Renewal of interim understanding that will see Acadia, Annapolis Valley, Bear River and Glooscap First Nation members fishing in pursuit of a moderate livelihood
From: Fisheries and Oceans Canada
Dartmouth, Nova Scotia – The Government of Canada continues to engage with Indigenous communities to further implement the Supreme Court of Canada Marshall decisions, which affirmed the Treaty right of First Nations in Atlantic Canada and Quebec to fish in pursuit of a moderate livelihood. Increasing First Nations participation in commercial fisheries is key to advancing the implementation of the Treaty right.
To progress this work, Fisheries and Oceans Canada (DFO) has a renewed interim understanding with Acadia, Annapolis Valley, Bear River and Glooscap First Nations that will see their members fishing jakej (lobster) in pursuit of a moderate livelihood and selling their catch under their community-developed Kespukwitk Netukulimk Livelihood Fisheries Plan and a DFO-issued Harvest Document. Harvesters designated by their communities will exercise their Treaty rights by fishing a total of 3,500 traps in Lobster Fishing Areas (LFAs) 33, 34, and 35 during the established commercial season in the most lucrative LFAs in Canada.
This renewed interim understanding shows progress in the collaboration between DFO and First Nations to implement their moderate livelihood fishing plans within the established season and under a DFO-issued Harvest Document. The moderate livelihood fishing plans include implementing fishing rights while also ensuring conservation, safety, and orderly fishing.
DFO looks forward to this continued work in partnership with First Nations to increase Indigenous participation in commercial fisheries and support economic opportunities for members of their communities while ensuring conservation and sustainability of stocks under transparent and predictable management.
“This renewed interim understanding by First Nations and Fisheries and Oceans Canada shows continued progress in implementing the Treaty right to fish for a moderate livelihood and supports members of Acadia, Annapolis Valley, Bear River and Glooscap First Nations to fish lobster under their community-developed fishing plan again this season. We share the same goals of conservation and economic benefit. I wish all harvesters a safe and prosperous season.”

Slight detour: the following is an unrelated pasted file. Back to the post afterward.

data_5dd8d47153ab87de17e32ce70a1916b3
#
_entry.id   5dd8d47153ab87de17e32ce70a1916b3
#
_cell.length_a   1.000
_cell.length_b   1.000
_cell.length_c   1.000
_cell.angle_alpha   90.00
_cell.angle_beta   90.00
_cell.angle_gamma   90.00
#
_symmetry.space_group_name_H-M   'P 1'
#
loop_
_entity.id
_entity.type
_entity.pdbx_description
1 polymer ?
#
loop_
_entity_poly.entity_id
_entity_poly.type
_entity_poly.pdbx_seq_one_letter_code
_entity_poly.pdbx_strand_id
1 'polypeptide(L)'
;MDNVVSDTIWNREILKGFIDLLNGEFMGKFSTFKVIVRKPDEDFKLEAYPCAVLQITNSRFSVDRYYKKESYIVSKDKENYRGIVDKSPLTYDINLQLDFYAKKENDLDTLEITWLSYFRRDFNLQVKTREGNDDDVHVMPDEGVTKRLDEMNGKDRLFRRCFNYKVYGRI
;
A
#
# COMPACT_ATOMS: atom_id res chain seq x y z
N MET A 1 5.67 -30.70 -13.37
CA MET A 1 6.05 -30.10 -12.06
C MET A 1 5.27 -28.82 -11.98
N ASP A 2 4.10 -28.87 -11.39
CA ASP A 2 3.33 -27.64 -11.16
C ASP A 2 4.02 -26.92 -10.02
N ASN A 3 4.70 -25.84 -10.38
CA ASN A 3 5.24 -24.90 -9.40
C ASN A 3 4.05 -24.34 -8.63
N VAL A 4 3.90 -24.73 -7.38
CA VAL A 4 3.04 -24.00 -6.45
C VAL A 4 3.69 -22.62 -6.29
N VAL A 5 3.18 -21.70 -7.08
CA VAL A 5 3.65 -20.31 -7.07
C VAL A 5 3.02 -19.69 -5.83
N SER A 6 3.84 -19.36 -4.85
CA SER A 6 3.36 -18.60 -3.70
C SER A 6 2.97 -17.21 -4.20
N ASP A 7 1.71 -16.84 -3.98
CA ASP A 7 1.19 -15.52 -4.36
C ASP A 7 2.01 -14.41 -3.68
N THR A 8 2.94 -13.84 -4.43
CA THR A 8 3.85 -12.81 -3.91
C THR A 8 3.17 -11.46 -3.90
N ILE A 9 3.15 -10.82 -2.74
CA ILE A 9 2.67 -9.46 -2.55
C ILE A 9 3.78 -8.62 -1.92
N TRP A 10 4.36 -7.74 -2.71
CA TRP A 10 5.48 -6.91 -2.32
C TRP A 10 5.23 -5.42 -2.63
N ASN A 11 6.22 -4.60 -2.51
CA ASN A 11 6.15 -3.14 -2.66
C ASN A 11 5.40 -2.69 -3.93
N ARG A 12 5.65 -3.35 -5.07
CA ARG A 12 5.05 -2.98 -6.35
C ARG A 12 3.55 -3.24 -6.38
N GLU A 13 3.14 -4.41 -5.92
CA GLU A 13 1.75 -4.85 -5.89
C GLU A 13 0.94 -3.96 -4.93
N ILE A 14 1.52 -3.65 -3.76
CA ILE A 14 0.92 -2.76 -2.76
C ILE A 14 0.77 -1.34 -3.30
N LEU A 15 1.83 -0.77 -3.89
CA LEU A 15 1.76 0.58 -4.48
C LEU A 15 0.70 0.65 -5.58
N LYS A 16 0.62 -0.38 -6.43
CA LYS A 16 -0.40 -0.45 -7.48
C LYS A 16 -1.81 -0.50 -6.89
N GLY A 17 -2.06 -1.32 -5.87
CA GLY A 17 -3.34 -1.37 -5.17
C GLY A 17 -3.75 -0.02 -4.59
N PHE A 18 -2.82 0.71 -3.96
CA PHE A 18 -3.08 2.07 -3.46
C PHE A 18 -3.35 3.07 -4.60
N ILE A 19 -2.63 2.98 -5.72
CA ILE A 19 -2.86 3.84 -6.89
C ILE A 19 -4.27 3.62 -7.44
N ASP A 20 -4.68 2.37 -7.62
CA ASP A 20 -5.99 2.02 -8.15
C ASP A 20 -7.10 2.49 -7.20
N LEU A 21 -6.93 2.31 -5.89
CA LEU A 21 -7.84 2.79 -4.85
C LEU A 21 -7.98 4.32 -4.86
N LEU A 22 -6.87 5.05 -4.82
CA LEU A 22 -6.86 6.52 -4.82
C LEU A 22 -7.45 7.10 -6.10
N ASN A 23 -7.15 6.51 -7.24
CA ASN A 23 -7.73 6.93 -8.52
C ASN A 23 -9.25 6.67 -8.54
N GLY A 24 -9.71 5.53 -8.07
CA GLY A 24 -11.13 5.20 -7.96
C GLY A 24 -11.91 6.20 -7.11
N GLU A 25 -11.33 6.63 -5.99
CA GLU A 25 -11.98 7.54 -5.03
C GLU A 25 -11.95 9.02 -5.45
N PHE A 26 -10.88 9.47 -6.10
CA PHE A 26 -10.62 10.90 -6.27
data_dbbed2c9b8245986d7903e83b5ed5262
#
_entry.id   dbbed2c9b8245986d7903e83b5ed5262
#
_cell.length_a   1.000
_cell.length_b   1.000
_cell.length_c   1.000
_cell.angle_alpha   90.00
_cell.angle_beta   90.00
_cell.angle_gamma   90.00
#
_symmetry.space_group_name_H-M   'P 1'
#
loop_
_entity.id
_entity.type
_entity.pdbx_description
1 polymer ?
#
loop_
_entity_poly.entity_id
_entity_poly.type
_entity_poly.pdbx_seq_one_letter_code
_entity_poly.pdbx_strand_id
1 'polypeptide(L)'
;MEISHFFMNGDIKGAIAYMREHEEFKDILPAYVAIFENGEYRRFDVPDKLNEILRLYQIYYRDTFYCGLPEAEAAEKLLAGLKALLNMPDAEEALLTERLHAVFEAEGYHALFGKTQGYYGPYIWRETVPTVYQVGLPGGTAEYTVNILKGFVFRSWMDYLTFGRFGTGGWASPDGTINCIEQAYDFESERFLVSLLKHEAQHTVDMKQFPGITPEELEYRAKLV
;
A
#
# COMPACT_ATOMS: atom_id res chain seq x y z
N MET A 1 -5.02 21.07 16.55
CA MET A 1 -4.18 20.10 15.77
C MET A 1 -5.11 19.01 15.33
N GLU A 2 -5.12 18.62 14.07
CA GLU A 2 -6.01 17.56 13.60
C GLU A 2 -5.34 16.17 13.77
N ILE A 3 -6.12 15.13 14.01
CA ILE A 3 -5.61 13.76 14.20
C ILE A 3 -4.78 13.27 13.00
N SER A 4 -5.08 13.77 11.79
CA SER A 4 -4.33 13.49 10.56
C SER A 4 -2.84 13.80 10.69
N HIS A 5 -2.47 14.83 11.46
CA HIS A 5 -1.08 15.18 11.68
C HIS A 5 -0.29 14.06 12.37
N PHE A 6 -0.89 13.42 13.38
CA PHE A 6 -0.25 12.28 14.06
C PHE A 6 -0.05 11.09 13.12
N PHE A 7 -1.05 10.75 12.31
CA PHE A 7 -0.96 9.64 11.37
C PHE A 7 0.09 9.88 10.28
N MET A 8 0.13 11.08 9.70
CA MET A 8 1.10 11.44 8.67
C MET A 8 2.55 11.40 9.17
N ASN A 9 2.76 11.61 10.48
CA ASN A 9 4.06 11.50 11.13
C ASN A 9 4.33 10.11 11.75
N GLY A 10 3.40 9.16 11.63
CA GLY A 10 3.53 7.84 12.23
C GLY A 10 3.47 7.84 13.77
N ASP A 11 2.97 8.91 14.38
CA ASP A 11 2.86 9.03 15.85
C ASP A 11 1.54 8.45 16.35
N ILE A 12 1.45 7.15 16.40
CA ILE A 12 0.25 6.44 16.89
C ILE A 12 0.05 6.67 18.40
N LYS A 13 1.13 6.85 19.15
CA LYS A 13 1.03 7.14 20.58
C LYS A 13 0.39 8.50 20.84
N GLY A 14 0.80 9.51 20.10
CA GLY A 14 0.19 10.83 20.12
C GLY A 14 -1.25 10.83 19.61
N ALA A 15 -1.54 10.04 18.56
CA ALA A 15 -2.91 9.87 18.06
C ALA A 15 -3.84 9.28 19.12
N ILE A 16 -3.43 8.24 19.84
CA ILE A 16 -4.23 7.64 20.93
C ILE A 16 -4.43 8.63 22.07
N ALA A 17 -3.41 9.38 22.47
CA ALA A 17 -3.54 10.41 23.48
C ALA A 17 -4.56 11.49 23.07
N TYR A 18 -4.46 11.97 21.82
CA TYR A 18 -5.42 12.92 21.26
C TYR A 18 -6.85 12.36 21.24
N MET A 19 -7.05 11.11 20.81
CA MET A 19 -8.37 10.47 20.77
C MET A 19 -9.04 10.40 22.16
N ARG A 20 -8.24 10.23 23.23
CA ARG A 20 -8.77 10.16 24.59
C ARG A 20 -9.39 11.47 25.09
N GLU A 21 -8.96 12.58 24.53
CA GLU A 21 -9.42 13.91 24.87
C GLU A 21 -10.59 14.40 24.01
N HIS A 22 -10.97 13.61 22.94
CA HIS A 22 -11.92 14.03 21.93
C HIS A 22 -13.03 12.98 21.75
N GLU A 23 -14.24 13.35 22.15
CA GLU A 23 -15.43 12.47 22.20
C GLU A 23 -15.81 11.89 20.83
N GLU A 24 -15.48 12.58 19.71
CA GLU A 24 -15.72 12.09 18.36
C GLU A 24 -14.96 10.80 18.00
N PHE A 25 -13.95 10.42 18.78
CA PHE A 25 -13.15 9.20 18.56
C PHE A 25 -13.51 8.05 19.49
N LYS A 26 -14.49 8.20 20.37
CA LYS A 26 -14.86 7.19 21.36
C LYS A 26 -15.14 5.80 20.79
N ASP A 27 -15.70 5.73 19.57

The Honourable Joyce Murray, Minister of Fisheries, Oceans and the Canadian Coast Guard
- Kespukwitk is one of the seven Mi’kmaw districts in Atlantic Canada and Quebec, and corresponds to Southwest Nova Scotia.
- Fishing is authorized by the Minister to take place within the DFO-established season and according to licence conditions. Season dates are:
- LFA 33 dates: November 28, 2022 – May 31, 2023
- LFA 34 dates: November 28, 2022 – May 31, 2023
- LFA 35 dates: October 14, 2022 – December 31, 2022 and February 28, 2023 – July 31, 2023
- Fishing may continue until the end of the established season in each respective LFA. These start dates may change slightly, due to poor weather.
- DFO will recognize those harvesters designated under the Kespukwitk Netukulimk Livelihood Fisheries Management Plan to fish a total of 3,500 traps during the established seasons in LFAs 33, 34, and 35, which surround the traditional Kespukwitk District. These traps will be fished in a distributed manner across LFAs 33, 34 and 35, with a limit of 1,000 traps in LFA 35.
- Interference by any person with any fishery is illegal, and may result in a fine of up to $100,000 for violations of the Fisheries Act.
- The interim implementation of the Kespukwitk Netukulimk Livelihood Fisheries Management Plan will not increase fishing effort in these LFAs, where lobster stocks are in the healthy zone.
Director of Communications
Office of the Minister of Fisheries, Oceans
and the Canadian Coast Guard
Fisheries and Oceans Canada